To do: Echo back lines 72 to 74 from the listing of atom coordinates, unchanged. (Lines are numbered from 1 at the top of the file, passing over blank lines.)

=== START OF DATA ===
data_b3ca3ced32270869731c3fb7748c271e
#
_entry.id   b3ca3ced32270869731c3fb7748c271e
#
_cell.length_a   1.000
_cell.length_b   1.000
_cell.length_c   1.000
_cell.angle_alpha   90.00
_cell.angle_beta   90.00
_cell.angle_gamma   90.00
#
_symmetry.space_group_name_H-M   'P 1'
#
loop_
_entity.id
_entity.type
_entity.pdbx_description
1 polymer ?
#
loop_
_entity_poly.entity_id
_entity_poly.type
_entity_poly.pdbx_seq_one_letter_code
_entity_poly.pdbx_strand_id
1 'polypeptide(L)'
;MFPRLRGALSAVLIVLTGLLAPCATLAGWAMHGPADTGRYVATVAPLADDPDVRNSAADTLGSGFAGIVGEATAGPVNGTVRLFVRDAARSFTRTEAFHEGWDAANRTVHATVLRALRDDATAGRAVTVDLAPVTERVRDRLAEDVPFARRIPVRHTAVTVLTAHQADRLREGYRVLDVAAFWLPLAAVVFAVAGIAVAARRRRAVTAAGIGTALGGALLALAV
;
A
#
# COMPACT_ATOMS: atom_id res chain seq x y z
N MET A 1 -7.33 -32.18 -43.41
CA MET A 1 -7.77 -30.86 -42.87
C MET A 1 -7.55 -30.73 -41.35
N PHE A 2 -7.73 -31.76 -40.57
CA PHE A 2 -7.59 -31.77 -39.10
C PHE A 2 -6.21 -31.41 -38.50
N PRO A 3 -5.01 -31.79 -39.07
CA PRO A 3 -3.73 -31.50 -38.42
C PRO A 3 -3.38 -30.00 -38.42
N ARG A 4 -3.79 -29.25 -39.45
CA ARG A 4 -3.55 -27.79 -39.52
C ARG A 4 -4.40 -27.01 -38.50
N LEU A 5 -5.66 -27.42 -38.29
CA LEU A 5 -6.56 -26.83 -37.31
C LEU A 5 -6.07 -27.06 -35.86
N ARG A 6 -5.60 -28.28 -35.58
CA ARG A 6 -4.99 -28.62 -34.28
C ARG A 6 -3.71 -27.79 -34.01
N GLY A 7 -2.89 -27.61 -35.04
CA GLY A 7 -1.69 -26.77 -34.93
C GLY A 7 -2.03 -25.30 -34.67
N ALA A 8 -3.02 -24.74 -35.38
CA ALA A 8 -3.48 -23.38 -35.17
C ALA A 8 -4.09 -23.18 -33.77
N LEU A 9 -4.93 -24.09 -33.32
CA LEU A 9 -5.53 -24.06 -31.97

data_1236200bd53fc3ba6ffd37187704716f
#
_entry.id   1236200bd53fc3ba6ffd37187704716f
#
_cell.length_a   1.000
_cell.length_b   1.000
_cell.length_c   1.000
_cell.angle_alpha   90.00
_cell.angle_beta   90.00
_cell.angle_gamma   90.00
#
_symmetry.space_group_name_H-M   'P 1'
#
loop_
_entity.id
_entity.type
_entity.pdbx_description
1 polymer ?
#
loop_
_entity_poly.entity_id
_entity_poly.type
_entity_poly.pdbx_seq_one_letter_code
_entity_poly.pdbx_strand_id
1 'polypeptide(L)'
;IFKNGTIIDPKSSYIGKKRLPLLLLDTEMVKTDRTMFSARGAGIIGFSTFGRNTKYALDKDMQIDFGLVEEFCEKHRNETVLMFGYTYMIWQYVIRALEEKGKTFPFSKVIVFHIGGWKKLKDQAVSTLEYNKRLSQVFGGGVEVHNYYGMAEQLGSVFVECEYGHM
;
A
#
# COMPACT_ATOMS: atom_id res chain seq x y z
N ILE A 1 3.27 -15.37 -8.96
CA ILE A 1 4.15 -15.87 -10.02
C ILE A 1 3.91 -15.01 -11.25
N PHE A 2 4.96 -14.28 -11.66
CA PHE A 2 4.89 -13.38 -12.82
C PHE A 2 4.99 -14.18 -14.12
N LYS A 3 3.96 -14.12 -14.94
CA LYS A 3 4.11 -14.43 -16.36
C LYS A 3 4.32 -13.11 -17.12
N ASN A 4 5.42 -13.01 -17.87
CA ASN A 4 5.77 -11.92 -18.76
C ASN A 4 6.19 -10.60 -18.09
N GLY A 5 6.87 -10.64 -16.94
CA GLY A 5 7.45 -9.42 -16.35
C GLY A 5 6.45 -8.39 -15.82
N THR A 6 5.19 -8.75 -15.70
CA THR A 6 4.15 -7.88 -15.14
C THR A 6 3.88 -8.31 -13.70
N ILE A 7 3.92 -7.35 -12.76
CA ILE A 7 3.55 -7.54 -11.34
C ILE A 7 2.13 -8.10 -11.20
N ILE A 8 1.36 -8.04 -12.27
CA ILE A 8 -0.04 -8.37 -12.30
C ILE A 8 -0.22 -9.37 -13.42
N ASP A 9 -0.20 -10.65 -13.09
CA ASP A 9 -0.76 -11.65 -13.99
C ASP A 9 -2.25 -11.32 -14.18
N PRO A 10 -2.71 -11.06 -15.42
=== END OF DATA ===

_entity.type
_entity.pdbx_description
1 polymer ?